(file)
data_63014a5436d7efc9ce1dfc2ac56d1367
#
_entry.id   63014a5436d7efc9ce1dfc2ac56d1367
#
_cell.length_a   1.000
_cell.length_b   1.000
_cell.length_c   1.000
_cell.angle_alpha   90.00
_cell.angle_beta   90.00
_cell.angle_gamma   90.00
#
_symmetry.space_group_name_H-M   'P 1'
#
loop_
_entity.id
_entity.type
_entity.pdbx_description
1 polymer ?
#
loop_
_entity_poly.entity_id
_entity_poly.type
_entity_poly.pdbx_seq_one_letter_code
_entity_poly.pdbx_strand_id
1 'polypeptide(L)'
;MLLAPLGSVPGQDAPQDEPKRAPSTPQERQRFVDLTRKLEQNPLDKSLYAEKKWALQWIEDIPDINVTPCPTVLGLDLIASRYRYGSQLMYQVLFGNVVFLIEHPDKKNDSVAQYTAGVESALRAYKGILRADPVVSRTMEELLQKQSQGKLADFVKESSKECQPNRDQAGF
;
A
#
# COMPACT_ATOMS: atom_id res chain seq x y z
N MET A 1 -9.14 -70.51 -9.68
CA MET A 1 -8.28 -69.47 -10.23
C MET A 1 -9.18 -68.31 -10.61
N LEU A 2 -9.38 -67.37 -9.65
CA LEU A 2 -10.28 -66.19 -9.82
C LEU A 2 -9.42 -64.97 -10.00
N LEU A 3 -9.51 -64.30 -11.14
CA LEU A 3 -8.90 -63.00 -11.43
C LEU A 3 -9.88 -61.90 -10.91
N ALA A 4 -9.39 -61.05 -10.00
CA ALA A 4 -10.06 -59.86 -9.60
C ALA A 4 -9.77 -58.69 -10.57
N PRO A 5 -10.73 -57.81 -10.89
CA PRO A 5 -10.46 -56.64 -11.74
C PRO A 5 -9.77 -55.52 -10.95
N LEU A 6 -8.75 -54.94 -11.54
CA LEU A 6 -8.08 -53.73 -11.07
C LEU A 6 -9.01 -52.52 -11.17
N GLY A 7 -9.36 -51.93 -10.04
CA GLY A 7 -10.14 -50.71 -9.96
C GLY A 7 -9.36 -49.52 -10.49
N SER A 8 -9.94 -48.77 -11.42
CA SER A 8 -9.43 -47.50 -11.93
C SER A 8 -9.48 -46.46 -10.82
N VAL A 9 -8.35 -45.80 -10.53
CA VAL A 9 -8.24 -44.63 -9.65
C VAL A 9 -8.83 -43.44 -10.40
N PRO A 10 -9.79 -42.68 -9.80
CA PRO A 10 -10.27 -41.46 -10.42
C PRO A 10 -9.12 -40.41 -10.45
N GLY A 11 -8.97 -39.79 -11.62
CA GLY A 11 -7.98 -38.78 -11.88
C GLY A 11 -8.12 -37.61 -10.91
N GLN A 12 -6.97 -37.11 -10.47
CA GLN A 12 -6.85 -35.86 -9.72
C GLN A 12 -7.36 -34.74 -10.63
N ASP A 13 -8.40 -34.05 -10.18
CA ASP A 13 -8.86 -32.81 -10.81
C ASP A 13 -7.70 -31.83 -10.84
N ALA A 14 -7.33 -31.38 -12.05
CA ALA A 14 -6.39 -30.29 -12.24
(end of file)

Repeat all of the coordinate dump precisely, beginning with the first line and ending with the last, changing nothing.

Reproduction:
data_63014a5436d7efc9ce1dfc2ac56d1367
#
_entry.id   63014a5436d7efc9ce1dfc2ac56d1367
#
_cell.length_a   1.000
_cell.length_b   1.000
_cell.length_c   1.000
_cell.angle_alpha   90.00
_cell.angle_beta   90.00
_cell.angle_gamma   90.00
#
_symmetry.space_group_name_H-M   'P 1'
#
loop_
_entity.id
_entity.type
_entity.pdbx_description
1 polymer ?
#
loop_
_entity_poly.entity_id
_entity_poly.type
_entity_poly.pdbx_seq_one_letter_code
_entity_poly.pdbx_strand_id
1 'polypeptide(L)'
;MLLAPLGSVPGQDAPQDEPKRAPSTPQERQRFVDLTRKLEQNPLDKSLYAEKKWALQWIEDIPDINVTPCPTVLGLDLIASRYRYGSQLMYQVLFGNVVFLIEHPDKKNDSVAQYTAGVESALRAYKGILRADPVVSRTMEELLQKQSQGKLADFVKESSKECQPNRDQAGF
;
A
#
# COMPACT_ATOMS: atom_id res chain seq x y z
N MET A 1 -9.14 -70.51 -9.68
CA MET A 1 -8.28 -69.47 -10.23
C MET A 1 -9.18 -68.31 -10.61
N LEU A 2 -9.38 -67.37 -9.65
CA LEU A 2 -10.28 -66.19 -9.82
C LEU A 2 -9.42 -64.97 -10.00
N LEU A 3 -9.51 -64.30 -11.14
CA LEU A 3 -8.90 -63.00 -11.43
C LEU A 3 -9.88 -61.90 -10.91
N ALA A 4 -9.39 -61.05 -10.00
CA ALA A 4 -10.06 -59.86 -9.60
C ALA A 4 -9.77 -58.69 -10.57
N PRO A 5 -10.73 -57.81 -10.89
CA PRO A 5 -10.46 -56.64 -11.74
C PRO A 5 -9.77 -55.52 -10.95
N LEU A 6 -8.75 -54.94 -11.54
CA LEU A 6 -8.08 -53.73 -11.07
C LEU A 6 -9.01 -52.52 -11.17
N GLY A 7 -9.36 -51.93 -10.04
CA GLY A 7 -10.14 -50.71 -9.96
C GLY A 7 -9.36 -49.52 -10.49
N SER A 8 -9.94 -48.77 -11.42
CA SER A 8 -9.43 -47.50 -11.93
C SER A 8 -9.48 -46.46 -10.82
N VAL A 9 -8.35 -45.80 -10.53
CA VAL A 9 -8.24 -44.63 -9.65
C VAL A 9 -8.83 -43.44 -10.40
N PRO A 10 -9.79 -42.68 -9.80
CA PRO A 10 -10.27 -41.46 -10.42
C PRO A 10 -9.12 -40.41 -10.45
N GLY A 11 -8.97 -39.79 -11.62
CA GLY A 11 -7.98 -38.78 -11.88
C GLY A 11 -8.12 -37.61 -10.91
N GLN A 12 -6.97 -37.11 -10.47
CA GLN A 12 -6.85 -35.86 -9.72
C GLN A 12 -7.36 -34.74 -10.63
N ASP A 13 -8.40 -34.05 -10.18
CA ASP A 13 -8.86 -32.81 -10.81
C ASP A 13 -7.70 -31.83 -10.84
N ALA A 14 -7.33 -31.38 -12.05
CA ALA A 14 -6.39 -30.29 -12.24